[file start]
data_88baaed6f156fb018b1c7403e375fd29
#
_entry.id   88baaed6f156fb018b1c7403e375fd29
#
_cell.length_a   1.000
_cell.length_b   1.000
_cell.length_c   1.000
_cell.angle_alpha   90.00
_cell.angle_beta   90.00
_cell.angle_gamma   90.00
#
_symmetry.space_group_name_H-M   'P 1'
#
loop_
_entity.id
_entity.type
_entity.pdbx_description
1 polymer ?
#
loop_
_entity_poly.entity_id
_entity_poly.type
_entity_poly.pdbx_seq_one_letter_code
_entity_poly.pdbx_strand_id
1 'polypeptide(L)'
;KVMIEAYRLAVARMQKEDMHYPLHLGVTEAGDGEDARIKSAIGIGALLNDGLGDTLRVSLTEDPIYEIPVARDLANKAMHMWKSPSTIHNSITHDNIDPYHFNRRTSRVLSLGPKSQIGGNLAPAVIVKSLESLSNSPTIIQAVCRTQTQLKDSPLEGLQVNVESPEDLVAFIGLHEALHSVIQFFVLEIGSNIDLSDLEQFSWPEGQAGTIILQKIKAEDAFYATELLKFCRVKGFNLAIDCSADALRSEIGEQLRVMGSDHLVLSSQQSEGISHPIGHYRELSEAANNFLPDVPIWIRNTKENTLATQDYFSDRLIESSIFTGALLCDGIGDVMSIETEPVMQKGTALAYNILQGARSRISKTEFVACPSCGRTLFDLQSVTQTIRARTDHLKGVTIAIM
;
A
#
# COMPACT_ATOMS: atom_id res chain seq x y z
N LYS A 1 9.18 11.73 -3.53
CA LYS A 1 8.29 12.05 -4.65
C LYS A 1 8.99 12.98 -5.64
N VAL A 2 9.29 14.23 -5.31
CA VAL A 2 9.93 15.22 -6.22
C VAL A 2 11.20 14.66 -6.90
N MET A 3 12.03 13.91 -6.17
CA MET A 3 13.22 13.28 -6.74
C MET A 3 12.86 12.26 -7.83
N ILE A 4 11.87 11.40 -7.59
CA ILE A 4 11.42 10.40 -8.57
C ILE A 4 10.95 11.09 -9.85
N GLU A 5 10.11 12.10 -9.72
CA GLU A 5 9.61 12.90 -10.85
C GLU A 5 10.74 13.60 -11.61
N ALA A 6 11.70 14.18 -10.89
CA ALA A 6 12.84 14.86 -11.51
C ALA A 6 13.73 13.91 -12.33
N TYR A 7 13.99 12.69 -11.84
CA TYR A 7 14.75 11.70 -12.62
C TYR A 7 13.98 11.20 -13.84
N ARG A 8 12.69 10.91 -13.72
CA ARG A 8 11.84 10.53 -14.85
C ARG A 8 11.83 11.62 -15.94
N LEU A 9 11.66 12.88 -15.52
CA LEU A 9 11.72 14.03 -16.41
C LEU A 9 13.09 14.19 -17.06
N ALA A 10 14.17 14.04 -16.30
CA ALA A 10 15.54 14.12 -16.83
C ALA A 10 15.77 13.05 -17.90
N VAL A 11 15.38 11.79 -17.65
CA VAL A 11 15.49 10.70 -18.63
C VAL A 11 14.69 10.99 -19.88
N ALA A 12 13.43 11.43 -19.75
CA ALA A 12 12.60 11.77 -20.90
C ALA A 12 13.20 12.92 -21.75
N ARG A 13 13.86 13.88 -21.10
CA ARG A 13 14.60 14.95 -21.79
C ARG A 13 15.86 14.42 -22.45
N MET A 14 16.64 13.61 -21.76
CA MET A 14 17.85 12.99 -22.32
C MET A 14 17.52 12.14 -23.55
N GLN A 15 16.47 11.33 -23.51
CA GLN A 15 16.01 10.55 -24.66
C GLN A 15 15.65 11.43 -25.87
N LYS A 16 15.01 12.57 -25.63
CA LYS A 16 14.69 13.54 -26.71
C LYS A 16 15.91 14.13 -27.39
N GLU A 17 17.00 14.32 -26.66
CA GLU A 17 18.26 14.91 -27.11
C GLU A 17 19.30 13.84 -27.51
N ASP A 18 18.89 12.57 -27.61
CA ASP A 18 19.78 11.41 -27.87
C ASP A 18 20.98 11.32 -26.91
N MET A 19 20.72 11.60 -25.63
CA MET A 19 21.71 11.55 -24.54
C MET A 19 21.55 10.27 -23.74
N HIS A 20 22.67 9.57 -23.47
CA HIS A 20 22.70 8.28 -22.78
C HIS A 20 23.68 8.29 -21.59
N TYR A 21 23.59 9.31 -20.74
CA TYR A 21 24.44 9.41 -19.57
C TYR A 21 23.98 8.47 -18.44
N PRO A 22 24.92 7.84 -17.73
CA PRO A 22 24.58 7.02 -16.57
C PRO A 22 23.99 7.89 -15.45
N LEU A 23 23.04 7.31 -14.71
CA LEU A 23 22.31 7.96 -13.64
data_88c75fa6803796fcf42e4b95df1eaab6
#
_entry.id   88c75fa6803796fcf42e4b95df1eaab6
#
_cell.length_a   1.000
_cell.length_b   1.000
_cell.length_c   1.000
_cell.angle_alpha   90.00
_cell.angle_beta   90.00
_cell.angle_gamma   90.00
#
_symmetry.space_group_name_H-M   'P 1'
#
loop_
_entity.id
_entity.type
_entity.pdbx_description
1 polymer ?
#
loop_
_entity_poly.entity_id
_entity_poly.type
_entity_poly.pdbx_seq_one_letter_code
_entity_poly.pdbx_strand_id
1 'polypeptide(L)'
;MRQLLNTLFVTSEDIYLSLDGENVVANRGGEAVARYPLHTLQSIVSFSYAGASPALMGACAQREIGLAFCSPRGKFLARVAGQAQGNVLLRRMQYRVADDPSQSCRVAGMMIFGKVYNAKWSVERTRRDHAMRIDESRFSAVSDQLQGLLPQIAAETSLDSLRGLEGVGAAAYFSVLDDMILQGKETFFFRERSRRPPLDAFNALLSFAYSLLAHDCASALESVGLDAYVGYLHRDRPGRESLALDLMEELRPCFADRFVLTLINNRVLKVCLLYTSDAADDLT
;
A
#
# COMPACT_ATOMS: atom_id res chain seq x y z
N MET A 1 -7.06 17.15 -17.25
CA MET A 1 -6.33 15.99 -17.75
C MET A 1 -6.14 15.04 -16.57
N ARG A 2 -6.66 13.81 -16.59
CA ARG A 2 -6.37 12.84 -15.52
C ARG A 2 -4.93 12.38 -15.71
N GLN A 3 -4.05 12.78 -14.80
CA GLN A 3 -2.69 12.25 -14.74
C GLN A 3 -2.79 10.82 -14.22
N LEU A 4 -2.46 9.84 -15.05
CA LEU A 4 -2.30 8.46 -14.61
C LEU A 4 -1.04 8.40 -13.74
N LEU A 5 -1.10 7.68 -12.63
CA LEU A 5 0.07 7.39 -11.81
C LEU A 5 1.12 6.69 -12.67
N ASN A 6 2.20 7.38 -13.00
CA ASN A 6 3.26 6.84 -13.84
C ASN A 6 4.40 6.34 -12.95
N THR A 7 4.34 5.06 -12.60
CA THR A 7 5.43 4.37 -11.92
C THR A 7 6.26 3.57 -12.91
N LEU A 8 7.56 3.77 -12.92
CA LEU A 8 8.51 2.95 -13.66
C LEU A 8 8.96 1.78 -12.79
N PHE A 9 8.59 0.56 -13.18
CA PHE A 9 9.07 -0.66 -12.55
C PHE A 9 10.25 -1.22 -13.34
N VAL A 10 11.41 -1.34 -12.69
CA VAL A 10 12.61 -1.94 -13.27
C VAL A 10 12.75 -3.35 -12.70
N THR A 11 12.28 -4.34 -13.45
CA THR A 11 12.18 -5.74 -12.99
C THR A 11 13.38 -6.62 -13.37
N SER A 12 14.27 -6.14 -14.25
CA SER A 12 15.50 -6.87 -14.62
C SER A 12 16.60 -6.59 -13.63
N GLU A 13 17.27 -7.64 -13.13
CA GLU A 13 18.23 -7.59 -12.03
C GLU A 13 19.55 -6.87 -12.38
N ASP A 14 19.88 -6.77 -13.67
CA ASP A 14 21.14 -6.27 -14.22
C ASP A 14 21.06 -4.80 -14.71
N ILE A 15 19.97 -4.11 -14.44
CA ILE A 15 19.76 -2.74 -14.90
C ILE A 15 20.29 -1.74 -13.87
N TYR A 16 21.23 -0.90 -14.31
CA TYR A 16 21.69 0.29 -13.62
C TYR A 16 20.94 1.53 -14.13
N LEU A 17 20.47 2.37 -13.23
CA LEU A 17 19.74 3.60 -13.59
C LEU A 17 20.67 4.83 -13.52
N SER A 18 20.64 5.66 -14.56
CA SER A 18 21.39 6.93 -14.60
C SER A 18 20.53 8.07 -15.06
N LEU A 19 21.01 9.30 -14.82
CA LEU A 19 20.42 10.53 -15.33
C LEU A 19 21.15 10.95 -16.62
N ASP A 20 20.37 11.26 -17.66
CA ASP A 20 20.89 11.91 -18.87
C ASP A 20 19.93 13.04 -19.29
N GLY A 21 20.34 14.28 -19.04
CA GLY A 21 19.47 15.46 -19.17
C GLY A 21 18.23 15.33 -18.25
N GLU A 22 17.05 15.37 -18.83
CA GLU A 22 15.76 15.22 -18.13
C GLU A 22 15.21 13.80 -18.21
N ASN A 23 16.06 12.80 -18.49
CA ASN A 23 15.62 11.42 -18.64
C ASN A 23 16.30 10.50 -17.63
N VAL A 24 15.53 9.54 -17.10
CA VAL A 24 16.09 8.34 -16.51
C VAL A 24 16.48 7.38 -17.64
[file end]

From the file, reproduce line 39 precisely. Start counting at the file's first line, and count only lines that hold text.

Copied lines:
C MET A 3 12.86 12.26 -7.83